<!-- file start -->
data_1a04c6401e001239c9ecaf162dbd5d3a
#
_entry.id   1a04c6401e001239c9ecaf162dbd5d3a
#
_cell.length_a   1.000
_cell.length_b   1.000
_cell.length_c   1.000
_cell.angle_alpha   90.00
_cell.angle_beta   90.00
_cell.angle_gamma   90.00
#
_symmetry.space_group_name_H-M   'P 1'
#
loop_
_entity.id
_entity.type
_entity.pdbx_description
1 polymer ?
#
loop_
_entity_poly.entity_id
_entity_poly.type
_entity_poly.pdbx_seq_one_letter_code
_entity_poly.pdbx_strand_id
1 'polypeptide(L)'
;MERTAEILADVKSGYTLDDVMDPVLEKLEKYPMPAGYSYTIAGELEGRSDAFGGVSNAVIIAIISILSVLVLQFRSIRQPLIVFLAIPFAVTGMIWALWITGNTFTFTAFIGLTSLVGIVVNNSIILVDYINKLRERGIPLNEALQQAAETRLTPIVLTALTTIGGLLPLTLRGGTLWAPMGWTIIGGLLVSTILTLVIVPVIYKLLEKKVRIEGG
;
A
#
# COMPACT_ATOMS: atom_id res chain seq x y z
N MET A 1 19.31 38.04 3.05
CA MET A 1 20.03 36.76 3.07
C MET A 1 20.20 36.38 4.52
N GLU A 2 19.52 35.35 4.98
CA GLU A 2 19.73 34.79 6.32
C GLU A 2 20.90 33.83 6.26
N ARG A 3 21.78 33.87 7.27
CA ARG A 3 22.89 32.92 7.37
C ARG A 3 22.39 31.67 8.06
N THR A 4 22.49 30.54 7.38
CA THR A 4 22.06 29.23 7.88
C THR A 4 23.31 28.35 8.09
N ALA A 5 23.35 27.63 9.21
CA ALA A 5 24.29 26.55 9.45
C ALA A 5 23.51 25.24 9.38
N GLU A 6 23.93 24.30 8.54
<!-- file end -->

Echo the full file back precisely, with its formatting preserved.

data_1a04c6401e001239c9ecaf162dbd5d3a
#
_entry.id   1a04c6401e001239c9ecaf162dbd5d3a
#
_cell.length_a   1.000
_cell.length_b   1.000
_cell.length_c   1.000
_cell.angle_alpha   90.00
_cell.angle_beta   90.00
_cell.angle_gamma   90.00
#
_symmetry.space_group_name_H-M   'P 1'
#
loop_
_entity.id
_entity.type
_entity.pdbx_description
1 polymer ?
#
loop_
_entity_poly.entity_id
_entity_poly.type
_entity_poly.pdbx_seq_one_letter_code
_entity_poly.pdbx_strand_id
1 'polypeptide(L)'
;MERTAEILADVKSGYTLDDVMDPVLEKLEKYPMPAGYSYTIAGELEGRSDAFGGVSNAVIIAIISILSVLVLQFRSIRQPLIVFLAIPFAVTGMIWALWITGNTFTFTAFIGLTSLVGIVVNNSIILVDYINKLRERGIPLNEALQQAAETRLTPIVLTALTTIGGLLPLTLRGGTLWAPMGWTIIGGLLVSTILTLVIVPVIYKLLEKKVRIEGG
;
A
#
# COMPACT_ATOMS: atom_id res chain seq x y z
N MET A 1 19.31 38.04 3.05
CA MET A 1 20.03 36.76 3.07
C MET A 1 20.20 36.38 4.52
N GLU A 2 19.52 35.35 4.98
CA GLU A 2 19.73 34.79 6.32
C GLU A 2 20.90 33.83 6.26
N ARG A 3 21.78 33.87 7.27
CA ARG A 3 22.89 32.92 7.37
C ARG A 3 22.39 31.67 8.06
N THR A 4 22.49 30.54 7.38
CA THR A 4 22.06 29.23 7.88
C THR A 4 23.31 28.35 8.09
N ALA A 5 23.35 27.63 9.21
CA ALA A 5 24.29 26.55 9.45
C ALA A 5 23.51 25.24 9.38
N GLU A 6 23.93 24.30 8.54